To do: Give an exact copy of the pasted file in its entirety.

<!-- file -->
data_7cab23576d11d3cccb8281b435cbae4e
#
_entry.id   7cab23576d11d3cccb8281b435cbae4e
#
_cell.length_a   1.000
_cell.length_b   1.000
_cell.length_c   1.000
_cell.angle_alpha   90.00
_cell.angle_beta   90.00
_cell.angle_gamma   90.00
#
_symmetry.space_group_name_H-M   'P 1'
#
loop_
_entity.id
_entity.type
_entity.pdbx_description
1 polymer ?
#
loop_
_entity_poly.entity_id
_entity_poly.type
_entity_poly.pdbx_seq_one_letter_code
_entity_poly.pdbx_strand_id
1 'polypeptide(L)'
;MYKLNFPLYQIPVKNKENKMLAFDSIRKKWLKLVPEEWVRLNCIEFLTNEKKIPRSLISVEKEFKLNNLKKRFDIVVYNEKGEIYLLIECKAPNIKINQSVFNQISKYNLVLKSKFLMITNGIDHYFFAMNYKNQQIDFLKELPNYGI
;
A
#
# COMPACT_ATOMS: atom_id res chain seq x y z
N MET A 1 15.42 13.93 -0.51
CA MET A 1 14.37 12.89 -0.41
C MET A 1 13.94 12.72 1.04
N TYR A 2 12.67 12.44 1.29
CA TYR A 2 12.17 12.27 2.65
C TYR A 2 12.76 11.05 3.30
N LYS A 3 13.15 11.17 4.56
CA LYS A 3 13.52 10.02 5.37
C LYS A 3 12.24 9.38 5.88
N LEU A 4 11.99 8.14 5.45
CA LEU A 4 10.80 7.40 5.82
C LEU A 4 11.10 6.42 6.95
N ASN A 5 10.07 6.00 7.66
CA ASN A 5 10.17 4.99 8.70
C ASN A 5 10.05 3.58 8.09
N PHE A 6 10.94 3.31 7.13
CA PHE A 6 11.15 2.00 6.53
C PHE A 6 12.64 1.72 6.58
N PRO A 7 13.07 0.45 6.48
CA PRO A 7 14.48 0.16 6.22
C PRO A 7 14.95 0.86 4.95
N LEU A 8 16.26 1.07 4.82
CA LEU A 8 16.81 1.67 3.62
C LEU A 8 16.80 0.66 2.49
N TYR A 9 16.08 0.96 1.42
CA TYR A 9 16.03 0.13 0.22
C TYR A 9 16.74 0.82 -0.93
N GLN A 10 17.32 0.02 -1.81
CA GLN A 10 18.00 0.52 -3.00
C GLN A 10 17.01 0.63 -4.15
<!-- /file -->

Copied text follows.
data_7cab23576d11d3cccb8281b435cbae4e
#
_entry.id   7cab23576d11d3cccb8281b435cbae4e
#
_cell.length_a   1.000
_cell.length_b   1.000
_cell.length_c   1.000
_cell.angle_alpha   90.00
_cell.angle_beta   90.00
_cell.angle_gamma   90.00
#
_symmetry.space_group_name_H-M   'P 1'
#
loop_
_entity.id
_entity.type
_entity.pdbx_description
1 polymer ?
#
loop_
_entity_poly.entity_id
_entity_poly.type
_entity_poly.pdbx_seq_one_letter_code
_entity_poly.pdbx_strand_id
1 'polypeptide(L)'
;MYKLNFPLYQIPVKNKENKMLAFDSIRKKWLKLVPEEWVRLNCIEFLTNEKKIPRSLISVEKEFKLNNLKKRFDIVVYNEKGEIYLLIECKAPNIKINQSVFNQISKYNLVLKSKFLMITNGIDHYFFAMNYKNQQIDFLKELPNYGI
;
A
#
# COMPACT_ATOMS: atom_id res chain seq x y z
N MET A 1 15.42 13.93 -0.51
CA MET A 1 14.37 12.89 -0.41
C MET A 1 13.94 12.72 1.04
N TYR A 2 12.67 12.44 1.29
CA TYR A 2 12.17 12.27 2.65
C TYR A 2 12.76 11.05 3.30
N LYS A 3 13.15 11.17 4.56
CA LYS A 3 13.52 10.02 5.37
C LYS A 3 12.24 9.38 5.88
N LEU A 4 11.99 8.14 5.45
CA LEU A 4 10.80 7.40 5.82
C LEU A 4 11.10 6.42 6.95
N ASN A 5 10.07 6.00 7.66
CA ASN A 5 10.17 4.99 8.70
C ASN A 5 10.05 3.58 8.09
N PHE A 6 10.94 3.31 7.13
CA PHE A 6 11.15 2.00 6.53
C PHE A 6 12.64 1.72 6.58
N PRO A 7 13.07 0.45 6.48
CA PRO A 7 14.48 0.16 6.22
C PRO A 7 14.95 0.86 4.95
N LEU A 8 16.26 1.07 4.82
CA LEU A 8 16.81 1.67 3.62
C LEU A 8 16.80 0.66 2.49
N TYR A 9 16.08 0.96 1.42
CA TYR A 9 16.03 0.13 0.22
C TYR A 9 16.74 0.82 -0.93
N GLN A 10 17.32 0.02 -1.81
CA GLN A 10 18.00 0.52 -3.00
C GLN A 10 17.01 0.63 -4.15